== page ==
Police dismiss a mother’s claim that her 12-year-old was harassed by a city trash collector
It started out as another Midtown morning walk to school for 12-year-old Carrisa Harris (name changed at the family’s request). But the incident that followed was anything but typical. The child’s claim—that a city garbage-truck driver made a lewd overture to her during her 10-block walk to Sutter Middle School—has left her parents concerned for her safety and frustrated with city officials, who, in turn, say the allegations don’t hold up under investigation.
“She was walking to school, at 27th and I, and she walked past the guy driving a city garbage truck,” said Carrisa’s mother, Debra, who has been driving her daughter to school since the November 22 incident. “And he shouted at her out the window of the vehicle. He was beckoning her toward him, and she kept going, and he said, ‘Hey, come here. I have a nice Mexican in the trunk for you.’”
She says her daughter ran away from the man, with him “waving his arms at her” as she fled.
“She ran to school and didn’t say anything to me until that night,” said Debra. Carrisa describes the man, who was alone in the truck, as Hispanic with a round face and clean-cut appearance.
Uncertain whether the incident was child harassment or the preamble to an attempted abduction, Debra considered her daughter fortunate enough to escape. Debra contacted the Sacramento police and, the next day, officials from the city’s solid-waste-collection department.
After an investigation that included two photo lineups, where Carrisa was unable to identify a suspect, the family has no leads on a man they thought, under the circumstances, would be relatively easy to track down. Police and leaders of the solid-waste department say that whoever the man was, neither a city employee nor a city vehicle was involved in the incident.
“We gave her a photo lineup, and she wasn’t able to identify a suspect,” said Michelle Lazark, a spokeswoman for the Sacramento police. Lazark added that the youth also described a side-loading truck but that all of the city’s trucks are back-loader models.
“There aren’t any city garbage trucks in that part of the city that day,” said Lazark.
Police closed the case on December 16 after an investigation that involved reviewing all the drivers in the downtown area—none of whom fit the description of the suspect. But Debra says she didn’t find out the case was closed until last week.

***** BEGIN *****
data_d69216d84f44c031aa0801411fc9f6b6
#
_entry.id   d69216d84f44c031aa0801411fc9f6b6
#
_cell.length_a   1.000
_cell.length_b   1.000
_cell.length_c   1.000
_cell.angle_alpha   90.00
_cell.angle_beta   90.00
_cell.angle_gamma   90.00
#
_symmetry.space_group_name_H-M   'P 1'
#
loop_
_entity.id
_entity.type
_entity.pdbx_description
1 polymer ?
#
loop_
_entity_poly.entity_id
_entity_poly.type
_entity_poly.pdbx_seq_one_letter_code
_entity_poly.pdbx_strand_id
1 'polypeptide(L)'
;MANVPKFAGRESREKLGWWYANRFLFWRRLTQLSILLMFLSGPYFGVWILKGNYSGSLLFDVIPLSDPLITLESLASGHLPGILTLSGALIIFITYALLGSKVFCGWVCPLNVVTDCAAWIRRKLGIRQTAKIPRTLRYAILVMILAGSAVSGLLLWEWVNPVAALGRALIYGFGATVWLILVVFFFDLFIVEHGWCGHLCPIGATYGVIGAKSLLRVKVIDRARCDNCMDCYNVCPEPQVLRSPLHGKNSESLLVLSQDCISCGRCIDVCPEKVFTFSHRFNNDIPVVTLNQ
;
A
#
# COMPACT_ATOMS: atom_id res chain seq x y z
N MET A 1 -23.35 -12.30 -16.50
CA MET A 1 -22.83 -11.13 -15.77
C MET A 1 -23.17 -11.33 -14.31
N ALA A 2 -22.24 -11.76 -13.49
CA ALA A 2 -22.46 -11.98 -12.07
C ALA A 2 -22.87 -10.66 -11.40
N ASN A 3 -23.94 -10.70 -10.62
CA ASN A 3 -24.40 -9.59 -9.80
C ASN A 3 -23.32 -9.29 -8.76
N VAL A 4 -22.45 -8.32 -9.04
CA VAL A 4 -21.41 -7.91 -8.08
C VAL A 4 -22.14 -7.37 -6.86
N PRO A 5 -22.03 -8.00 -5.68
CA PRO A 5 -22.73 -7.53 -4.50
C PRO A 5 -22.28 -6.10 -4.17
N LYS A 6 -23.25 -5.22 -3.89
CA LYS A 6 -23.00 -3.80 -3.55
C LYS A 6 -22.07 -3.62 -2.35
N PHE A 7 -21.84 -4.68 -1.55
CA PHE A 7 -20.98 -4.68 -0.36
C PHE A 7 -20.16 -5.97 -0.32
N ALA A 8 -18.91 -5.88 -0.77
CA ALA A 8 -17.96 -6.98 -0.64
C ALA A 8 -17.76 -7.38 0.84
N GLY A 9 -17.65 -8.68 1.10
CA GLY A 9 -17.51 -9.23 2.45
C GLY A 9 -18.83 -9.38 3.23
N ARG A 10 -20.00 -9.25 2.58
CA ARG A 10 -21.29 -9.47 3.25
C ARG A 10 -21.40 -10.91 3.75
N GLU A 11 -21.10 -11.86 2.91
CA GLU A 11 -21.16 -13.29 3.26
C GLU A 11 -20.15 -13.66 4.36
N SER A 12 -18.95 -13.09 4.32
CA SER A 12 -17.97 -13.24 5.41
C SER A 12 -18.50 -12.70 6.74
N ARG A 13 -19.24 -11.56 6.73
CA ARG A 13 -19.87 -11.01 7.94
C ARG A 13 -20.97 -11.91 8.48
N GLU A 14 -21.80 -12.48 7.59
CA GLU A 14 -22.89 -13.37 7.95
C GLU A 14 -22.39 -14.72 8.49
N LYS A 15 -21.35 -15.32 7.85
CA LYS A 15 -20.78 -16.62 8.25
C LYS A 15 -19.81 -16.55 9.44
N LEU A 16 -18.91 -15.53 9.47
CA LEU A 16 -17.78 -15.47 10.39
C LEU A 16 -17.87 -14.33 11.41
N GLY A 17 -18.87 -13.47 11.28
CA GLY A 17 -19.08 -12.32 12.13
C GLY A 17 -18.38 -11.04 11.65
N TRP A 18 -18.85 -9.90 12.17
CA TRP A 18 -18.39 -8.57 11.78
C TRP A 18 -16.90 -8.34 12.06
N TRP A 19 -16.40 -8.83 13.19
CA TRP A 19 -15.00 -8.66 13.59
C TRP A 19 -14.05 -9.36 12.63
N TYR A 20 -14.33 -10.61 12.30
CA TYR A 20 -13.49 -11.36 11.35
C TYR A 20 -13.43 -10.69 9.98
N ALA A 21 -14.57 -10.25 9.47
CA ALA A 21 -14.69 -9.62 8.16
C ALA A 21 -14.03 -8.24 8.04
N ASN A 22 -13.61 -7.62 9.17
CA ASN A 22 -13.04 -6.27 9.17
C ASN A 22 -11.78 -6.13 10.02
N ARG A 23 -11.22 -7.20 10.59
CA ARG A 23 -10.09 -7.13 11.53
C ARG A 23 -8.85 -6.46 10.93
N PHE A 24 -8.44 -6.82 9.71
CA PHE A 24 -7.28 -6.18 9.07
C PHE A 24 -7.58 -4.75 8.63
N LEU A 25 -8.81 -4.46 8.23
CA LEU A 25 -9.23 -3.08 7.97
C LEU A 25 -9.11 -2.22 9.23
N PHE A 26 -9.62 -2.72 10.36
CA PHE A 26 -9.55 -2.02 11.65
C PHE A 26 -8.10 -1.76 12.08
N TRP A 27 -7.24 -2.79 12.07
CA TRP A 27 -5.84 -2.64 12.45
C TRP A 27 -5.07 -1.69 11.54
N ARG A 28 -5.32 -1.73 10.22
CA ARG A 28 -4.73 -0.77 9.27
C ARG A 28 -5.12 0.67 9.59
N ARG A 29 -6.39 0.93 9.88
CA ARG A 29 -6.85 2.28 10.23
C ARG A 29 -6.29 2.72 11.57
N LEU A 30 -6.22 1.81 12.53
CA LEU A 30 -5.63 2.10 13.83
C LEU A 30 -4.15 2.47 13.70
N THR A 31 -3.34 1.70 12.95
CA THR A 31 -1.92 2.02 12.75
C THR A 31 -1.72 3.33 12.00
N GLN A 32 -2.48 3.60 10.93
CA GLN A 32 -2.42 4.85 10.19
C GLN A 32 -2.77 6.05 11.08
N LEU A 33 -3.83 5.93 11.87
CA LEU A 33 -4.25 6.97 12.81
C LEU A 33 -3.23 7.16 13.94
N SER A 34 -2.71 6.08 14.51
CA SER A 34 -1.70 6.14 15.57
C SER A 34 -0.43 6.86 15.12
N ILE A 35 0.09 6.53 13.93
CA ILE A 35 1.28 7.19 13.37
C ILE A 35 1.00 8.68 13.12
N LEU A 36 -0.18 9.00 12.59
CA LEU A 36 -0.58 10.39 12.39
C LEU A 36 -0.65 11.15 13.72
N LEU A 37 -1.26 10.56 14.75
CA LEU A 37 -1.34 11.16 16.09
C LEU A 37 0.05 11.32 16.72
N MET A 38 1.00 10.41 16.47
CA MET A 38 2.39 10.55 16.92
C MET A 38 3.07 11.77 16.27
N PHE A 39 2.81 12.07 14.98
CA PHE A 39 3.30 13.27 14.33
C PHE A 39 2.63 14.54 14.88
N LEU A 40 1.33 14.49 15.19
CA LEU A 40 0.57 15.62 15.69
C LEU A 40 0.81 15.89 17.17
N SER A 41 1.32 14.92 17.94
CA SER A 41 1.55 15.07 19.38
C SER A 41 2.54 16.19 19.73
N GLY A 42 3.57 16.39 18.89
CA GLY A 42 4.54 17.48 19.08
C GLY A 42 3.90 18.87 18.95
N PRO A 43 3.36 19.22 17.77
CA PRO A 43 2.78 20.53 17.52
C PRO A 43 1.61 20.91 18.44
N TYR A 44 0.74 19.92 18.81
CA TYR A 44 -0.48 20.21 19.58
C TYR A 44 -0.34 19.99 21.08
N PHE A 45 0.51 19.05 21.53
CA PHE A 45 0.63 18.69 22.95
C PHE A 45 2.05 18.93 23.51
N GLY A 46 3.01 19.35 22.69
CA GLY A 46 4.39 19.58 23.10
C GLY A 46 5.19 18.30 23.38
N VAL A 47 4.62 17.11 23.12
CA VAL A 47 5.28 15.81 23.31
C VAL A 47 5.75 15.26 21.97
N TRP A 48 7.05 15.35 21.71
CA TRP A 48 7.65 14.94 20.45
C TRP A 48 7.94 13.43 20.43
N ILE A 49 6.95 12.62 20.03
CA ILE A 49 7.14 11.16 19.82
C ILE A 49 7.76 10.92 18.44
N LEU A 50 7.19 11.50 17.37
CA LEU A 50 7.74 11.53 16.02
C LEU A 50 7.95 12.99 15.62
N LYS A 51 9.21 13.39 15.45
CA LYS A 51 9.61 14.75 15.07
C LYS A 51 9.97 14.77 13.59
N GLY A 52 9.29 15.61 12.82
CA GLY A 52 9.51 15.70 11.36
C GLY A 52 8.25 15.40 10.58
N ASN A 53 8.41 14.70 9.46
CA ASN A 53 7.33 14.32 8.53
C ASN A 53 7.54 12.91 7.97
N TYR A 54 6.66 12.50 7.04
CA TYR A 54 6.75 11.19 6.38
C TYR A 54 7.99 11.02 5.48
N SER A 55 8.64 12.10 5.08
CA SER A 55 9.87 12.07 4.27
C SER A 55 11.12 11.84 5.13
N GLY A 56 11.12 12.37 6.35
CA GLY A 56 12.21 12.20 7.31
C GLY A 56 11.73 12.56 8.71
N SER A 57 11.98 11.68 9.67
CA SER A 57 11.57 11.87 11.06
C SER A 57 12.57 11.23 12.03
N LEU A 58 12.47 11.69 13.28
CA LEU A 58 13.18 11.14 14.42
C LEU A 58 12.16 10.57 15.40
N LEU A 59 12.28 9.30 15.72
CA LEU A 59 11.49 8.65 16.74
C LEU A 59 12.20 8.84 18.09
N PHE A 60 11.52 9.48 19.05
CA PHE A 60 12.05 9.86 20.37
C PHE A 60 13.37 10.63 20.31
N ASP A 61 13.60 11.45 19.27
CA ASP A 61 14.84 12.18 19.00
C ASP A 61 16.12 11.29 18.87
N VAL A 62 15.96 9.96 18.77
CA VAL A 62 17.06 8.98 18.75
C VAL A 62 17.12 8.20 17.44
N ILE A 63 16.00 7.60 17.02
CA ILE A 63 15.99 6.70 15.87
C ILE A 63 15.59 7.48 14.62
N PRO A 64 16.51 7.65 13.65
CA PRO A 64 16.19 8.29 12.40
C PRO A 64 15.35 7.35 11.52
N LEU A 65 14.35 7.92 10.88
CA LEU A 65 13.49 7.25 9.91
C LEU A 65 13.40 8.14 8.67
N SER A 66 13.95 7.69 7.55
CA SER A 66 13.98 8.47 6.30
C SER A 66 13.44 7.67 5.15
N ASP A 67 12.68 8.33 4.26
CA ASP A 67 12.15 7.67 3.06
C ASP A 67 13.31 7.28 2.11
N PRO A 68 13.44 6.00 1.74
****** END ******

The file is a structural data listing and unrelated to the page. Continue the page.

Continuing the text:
The aftermath has led Debra to do something she held off from doing while waiting for police to identify the man: This past weekend, she began distributing fliers about the incident, warning residents about a man that no one seems able to find. “I’m going to type notices up to give to my neighbors,” she said, “and give notices to route drivers.”
Debra said she contacted police at 7 p.m. on the day of the incident, after her daughter arrived home, shaken up, to tell her about it. Officers arrived at her home at midnight to take a report. The ensuing interactions between city staff and police compounded her frustration with what she recalls as “sloppy” police work.
“The next day, I called back to follow up on it. They didn’t have a report,” she said, adding that she was referred to a detective in the child-endangerment/sexual-assault unit. She says a detective was put in contact with her, approximately one week later, and took an initial lineup of photos to Carrisa’s school, where she was unable to identify a suspect.
That detective later requested more photos of drivers from the city’s solid-waste department. Although the suspect was described as Hispanic, Debra says the detective amusedly remarked on what he received from them.
“He asked them to get pictures of everyone who fit the description. [Then] he said they’d given him a very strange array of photos,” she said. “Caucasians, African-American and Hispanic. He said they’d even given me photos of guys who were in his fraternity in college.”
Lazark, however, says that the child’s description of the suspect changed when further questioned, which might explain the diversity of the second photo lineup.
Edison Hicks, superintendent of solid-waste collections, says his department took every possible step in working with the police investigation to identify whether one of his employees was the suspect.
“We did everything we could,” Hicks said. “I contacted the police department and said, ‘You guys need to close this case out.’ I didn’t want an [internal] investigation, because they’d say, ‘You’re protecting your people.’ I wanted an independent investigation. Because if somebody in our department was doing it, I wanted to make sure it was someone that was taken care of. We don’t want anybody working for us that’s going to be harassing kids.”
Hicks added that the city’s drivers there that day did not fit the description of the suspect.
“We had two African-American drivers in the downtown area that day, and I gave the police department their names,” Hicks said.
Hicks did say that there might have been some miscommunication between officials in his department and the police about who should have informed Debra that the case officially was closed. Debra says that Harold Duffy, the city’s solid-waste manager, called her January 4 to tell her just that.
Debra took off from work January 10 to distribute the flier to people in Midtown, including route drivers in city trucks. She’s hoping to get more citizens on the lookout for the man who put an end to Carrisa’s morning walks to school.
“What it comes down to, basically, this guy thinks it’s funny to scare little girls, or he’s a predator,” she said. “In any event, he’s an idiot. My daughter looks very much like a 12-year-old. This wasn’t a man thinking he was talking to a woman. This was a man obviously behaving inappropriately.”